Rocks and/or Wood

Lastly, rocks or other pieces of wood can be added to the cage. These are often used by snakes to help rub off their old skin when moulting. I strongly encourage you to buy these from a reputable reptile store to reduce the odds of introducing parasites into your rainbow boa cage.

Also, be sure these are securely fitted so they can’t crush your snake. Wood, for example, can be siliconed or tied into place to prevent it moving or falling.

Food & Feeding

As with choosing the right enclosure, proper diet is another crucial key to successful Brazilian rainbow boa care. Fortunately, being so widespread in their native habitat, Brazilian rainbow boas have been studied extensively in both the wild and in laboratories.

One fascinating piece of work involved dissecting preserved museum specimens to examine the contents of their stomachs. The scientists noted that “mammals constitute the primary prey” while less often rainbow boas may “prey on birds more opportunistically”.

This very closely matches up to what reptile keepers have long grown to know – that suitably-sized rodents make a perfect staple diet for rainbow boas. Larger specimens may also accept the odd day-old chick to vary their diet.

Brazilian rainbow boas tend to have a healthy appetite in captivity, being far less fussy likely to go on extended fasts than ball pythons. Most will readily accept pre-killed mice and rats of a suitable size. These are most easily bought frozen. 

Live feeding of rodents is never recommended if it can be avoided, as this not only places your snake in danger of bites or scratches, but is illegal in some countries too (I’m looking at you UK!).

Rainbow boas will usually accept a rodent of the same size as the widest part of their body. Smaller prey can still be fed if that is all that is available to you.

I personally maintain a freezer filled with different sized mice and rats for my collection.

On feeding day a suitable frozen rodent is removed from the freezer, placed into a plastic bag and suspended in warm water. This helps to speed up the thawing process, and also ensures you’re feeding a “warm” rodent to your rainbow boa. I have found that this seems to make the rodent more appealing to many snakes. Ensure the rodent is “pliable” and fully defrosted before feeding. 

Be careful when feeding as some snakes may strike in your direction, unaware you are not the rodent. It is generally easiest and safest to use feeding tongs or long forceps to place the rodent into the tank.

Bearing in mind that rainbow boas are naturally nocturnal it generally makes sense to with feeding time. Consider feeding your boa late in the evening as the light is starting to dim. 

Some keepers like to feed their snake using tongs, removing the prey if the snake doesn’t strike. Personally, I find that some rainbow boas are shy when eating, so when I feed snakes I like to leave the food item in the enclosure for some hours to give the snake a chance to eat in peace. If you find that the prey remains uneaten the next morning then remove it to avoid spoiling.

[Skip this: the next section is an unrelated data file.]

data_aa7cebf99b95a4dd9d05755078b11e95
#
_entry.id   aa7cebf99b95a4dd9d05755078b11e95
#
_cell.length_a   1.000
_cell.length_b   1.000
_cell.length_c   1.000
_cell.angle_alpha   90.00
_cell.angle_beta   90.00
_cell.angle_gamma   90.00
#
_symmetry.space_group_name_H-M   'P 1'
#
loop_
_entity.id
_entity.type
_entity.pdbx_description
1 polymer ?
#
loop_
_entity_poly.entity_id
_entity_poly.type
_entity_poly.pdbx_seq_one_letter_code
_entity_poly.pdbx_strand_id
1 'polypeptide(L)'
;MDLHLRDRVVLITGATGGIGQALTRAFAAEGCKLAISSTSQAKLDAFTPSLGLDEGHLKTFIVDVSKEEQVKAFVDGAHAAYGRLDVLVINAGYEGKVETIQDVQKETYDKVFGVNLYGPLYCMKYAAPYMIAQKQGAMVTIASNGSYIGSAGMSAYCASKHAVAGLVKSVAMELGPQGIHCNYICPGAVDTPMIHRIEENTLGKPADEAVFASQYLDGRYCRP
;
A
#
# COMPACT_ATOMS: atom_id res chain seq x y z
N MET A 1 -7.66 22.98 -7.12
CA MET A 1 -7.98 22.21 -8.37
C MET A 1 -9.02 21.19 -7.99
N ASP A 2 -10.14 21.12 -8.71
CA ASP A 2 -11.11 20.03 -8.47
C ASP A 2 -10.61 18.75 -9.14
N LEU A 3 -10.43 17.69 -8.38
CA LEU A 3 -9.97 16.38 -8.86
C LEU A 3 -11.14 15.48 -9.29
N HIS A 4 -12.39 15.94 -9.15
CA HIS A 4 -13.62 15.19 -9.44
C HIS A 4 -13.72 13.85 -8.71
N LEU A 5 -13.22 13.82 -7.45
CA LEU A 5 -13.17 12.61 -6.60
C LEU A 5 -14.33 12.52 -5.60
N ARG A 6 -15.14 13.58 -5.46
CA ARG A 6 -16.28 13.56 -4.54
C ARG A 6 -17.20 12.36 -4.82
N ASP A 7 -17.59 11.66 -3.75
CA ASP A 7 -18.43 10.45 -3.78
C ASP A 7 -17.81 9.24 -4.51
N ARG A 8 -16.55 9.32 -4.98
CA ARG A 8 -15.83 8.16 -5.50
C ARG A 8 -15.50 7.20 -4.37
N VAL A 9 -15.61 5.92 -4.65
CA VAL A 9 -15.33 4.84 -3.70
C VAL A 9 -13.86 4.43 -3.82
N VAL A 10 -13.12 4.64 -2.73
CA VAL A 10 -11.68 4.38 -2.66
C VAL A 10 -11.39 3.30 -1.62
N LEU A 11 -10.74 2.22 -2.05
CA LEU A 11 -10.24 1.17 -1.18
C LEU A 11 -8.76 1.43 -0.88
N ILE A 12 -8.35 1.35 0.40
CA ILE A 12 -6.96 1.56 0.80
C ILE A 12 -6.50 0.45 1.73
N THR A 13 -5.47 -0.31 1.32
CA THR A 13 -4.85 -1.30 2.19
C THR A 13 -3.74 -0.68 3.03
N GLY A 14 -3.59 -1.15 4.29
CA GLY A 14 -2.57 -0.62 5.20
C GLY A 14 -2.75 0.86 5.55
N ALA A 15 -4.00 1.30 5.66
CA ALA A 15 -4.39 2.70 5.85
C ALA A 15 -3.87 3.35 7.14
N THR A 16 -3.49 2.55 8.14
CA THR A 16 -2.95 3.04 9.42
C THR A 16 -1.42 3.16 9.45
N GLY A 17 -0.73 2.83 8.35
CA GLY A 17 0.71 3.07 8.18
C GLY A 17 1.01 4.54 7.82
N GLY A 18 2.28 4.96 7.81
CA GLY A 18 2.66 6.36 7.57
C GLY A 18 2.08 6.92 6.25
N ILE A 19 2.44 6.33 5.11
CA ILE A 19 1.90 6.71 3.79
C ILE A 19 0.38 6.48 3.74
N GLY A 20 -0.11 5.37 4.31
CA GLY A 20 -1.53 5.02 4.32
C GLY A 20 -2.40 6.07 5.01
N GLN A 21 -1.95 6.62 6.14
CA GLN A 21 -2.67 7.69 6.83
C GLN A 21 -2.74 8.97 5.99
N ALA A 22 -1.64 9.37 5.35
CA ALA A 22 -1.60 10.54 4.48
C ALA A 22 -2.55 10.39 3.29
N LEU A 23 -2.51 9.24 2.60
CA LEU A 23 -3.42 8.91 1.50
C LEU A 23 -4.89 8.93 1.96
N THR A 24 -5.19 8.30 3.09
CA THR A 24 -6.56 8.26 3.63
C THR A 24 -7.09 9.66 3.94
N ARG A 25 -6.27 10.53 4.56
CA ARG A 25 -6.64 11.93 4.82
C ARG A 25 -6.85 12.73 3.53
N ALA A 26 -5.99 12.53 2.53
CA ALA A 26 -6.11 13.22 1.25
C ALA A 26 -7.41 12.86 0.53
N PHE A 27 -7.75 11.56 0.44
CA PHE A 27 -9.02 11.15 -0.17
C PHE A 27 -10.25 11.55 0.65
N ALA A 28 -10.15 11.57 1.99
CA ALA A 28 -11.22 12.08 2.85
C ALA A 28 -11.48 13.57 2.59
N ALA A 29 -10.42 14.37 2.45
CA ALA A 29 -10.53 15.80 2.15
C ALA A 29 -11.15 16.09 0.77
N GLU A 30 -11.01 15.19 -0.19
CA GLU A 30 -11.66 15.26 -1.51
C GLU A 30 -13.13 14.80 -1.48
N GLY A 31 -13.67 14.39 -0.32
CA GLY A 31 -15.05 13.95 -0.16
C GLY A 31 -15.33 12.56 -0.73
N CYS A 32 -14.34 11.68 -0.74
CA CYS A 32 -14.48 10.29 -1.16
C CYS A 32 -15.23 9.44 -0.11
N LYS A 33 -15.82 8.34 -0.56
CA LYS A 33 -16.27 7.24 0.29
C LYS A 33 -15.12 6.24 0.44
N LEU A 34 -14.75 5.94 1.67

Also be sure to spot clean any substrate as necessary; in the humid environment of a Brazilian rainbow boa cage any debris can quickly become unpleasant.

In terms of feeding frequency, most baby rainbow boas will eat every 4-5 days, while adults are typically fed every 7-10 days. A “once a week” schedule for both babies and adults is a good rule of thumb, modifying this routine in response to your boa’s appetite. 

The larger snakes get, the more relaxed you can be about feeding schedules. Adults may be alright for slightly longer periods of time if, for example, you’re heading off on vacation. 

Be aware that, like some other popular pet snakes, rainbow boas can become obese in captivity. Moderate feeding and suitable space to move around should help to limit this risk.

Lastly note that like other snakes, Brazilian rainbow boas may go off their food for some weeks before they slough their skin. So long as the environmental parameters are correct, your pet has water, and they don’t seem to be losing too much weight then this really shouldn’t be anything to worry about. 


One reason why Brazilian rainbow boas have become so popular over the years is their calm demeanor as adults.

They attain a size that is easily managed in captivity; large enough to enjoy handling without risk of damaging your pet, but not so large as to worry about dangers to your own health if things go south.

This not only makes them pleasant to handle but of course means that carrying out health checks becomes that much simpler. 

Hatchlings, in contrast, are often rather more feisty and may attempt to strike while they are being got out of the cage.

The key is starting early and putting in the necessary time to familiarise your snake with handling. Get your snake used to short, calm periods of handling. It is often safest to use a snake hook to gently remove your rainbow boa from their enclosure. Once outside most specimens calm down considerably.

Scientific studies have shown that the females – which tend to grow slightly longer – tend to adapt more quickly to handling.

Handling rainbow boas can be particularly rewarding as these are such active snakes.

Unlike a ball python that may just sit motionless in your hand, rainbow boas tend to represent a much more engaging experience. On the other hand, due to the heightened activity level be sure to hold the snake securely, ensuring that the cage remains open so it can be easily replaced.

Ideally aim to handle your snake over a low, soft object such as a mattress, so that if it should make a break for freedom then it won’t suffer damage in the fall.

Any suggestions or questions after reading our Brazilian rainbow boa care sheet? Please leave your opinions and ideas in the comments section below…

Photo by berniedup

Richard Adams